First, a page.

Nutrients Without a %DV: Trans Fats,
Protein, and Sugars
Trans fat, sugars, and protein do not list a %DV (Daily Value) on
the Nutrition Facts label. Why?
Trans Fat: Experts say there is not enough information
known to say how much trans fat you can have each day. Research studies link
trans fat and saturated fat with raising blood LDL ("bad") cholesterol
levels, both of which raise your risk of coronary heart disease. Keep your
intake of saturated fat, trans fat and cholesterol as low as possible as part
of a nutritionally balanced diet.
Protein: Proteins play an important role in your growth and
the repair of your body tissues. A %DV needs to be listed if a claim is made
for protein, such as "high in protein." Otherwise, unless the food is
meant for use by those under 4 years old, no %DV is needed. Protein intake is
not thought of as a problem for those over 4 years of age.
Sugars: There are no recommendations for the total amount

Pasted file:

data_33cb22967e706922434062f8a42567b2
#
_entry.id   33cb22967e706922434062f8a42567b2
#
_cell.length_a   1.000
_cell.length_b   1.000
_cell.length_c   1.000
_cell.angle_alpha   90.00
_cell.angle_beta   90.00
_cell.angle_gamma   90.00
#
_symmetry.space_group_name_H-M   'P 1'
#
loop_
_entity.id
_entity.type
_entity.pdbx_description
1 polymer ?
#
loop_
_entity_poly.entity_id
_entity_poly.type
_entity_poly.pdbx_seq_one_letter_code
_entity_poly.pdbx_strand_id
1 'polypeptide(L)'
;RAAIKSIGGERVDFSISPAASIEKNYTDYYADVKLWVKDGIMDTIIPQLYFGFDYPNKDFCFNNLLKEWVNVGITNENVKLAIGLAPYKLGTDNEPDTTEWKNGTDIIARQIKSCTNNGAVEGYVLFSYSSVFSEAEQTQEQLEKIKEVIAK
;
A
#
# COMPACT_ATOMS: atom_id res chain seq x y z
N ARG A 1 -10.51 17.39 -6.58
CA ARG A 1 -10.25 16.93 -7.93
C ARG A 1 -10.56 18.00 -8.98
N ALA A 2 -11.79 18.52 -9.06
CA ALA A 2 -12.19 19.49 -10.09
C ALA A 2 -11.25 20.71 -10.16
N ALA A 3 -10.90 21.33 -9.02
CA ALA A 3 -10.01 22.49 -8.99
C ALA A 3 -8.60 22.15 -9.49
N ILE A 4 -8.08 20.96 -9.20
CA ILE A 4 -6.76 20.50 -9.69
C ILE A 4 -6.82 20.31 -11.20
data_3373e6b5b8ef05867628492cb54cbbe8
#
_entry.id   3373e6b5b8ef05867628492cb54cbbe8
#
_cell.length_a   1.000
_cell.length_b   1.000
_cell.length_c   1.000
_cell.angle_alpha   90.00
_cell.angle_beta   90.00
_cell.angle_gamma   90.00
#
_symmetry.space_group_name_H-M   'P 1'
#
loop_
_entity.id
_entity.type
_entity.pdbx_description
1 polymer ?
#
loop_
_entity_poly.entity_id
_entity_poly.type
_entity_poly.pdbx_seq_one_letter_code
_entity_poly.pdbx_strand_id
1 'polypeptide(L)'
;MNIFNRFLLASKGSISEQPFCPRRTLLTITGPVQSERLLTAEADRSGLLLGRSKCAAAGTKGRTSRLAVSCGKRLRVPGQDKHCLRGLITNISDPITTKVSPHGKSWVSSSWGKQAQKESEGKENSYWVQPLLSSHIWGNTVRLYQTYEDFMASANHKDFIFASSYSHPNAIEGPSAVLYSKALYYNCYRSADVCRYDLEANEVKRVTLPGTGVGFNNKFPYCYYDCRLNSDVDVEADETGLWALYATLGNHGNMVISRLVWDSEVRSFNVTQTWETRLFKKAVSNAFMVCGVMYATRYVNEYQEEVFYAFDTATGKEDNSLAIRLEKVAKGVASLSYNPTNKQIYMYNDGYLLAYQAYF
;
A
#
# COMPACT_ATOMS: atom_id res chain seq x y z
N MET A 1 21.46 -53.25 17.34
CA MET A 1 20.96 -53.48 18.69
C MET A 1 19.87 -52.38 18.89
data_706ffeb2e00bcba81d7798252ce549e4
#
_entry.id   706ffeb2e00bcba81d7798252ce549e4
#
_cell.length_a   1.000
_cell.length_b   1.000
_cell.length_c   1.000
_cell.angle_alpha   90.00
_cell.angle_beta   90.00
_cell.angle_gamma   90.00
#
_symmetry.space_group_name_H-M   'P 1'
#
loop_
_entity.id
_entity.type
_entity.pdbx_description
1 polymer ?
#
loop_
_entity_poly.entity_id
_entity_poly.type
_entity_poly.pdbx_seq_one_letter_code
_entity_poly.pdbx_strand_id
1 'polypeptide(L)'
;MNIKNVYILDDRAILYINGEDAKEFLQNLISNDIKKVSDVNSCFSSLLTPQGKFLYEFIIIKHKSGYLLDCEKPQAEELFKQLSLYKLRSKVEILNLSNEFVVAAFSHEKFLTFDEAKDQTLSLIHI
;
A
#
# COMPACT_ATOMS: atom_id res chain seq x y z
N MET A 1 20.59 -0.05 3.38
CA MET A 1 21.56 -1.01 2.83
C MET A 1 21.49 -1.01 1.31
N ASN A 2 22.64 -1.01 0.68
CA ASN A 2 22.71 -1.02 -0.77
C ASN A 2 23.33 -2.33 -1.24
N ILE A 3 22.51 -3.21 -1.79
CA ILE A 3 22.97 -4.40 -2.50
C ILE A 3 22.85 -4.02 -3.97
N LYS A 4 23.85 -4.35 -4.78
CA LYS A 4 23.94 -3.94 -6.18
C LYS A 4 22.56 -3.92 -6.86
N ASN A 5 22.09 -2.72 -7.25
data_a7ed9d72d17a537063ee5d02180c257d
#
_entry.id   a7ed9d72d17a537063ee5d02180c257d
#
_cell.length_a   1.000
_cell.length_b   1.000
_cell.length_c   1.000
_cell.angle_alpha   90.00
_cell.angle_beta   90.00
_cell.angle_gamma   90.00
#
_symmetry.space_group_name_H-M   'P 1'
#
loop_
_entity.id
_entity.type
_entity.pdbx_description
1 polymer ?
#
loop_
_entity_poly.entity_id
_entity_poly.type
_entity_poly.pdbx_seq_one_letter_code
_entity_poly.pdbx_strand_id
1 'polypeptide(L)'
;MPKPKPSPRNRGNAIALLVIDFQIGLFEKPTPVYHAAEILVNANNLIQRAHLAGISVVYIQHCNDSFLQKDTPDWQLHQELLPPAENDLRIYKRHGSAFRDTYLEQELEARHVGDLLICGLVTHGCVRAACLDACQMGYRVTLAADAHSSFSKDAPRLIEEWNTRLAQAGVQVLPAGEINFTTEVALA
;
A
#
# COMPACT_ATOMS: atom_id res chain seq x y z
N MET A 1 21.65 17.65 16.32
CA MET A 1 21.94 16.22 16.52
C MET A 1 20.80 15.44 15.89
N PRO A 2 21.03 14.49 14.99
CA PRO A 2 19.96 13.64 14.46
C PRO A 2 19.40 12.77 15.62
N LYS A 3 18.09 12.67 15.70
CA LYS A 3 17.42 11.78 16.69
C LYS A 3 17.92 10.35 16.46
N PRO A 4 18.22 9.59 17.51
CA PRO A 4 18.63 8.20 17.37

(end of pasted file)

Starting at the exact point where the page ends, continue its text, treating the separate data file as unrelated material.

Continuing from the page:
of sugars you should eat in one day. The sugars listed on the Nutrition Facts
label include natural sugars (like those in fruit and milk) as well as those
added to a food or drink. If you are worried about getting too much sugar, make
sure that added sugars are not listed as one of the first few ingredients.
Other names for added sugars (caloric sweeteners) include: corn syrup,
high-fructose corn syrup, fruit juice concentrate, maltose, dextrose, sucrose,
honey, and maple syrup.
To limit nutrients that have no %DV, like trans fats and sugars, compare the
labels of similar products and choose the foods with the lowest amount.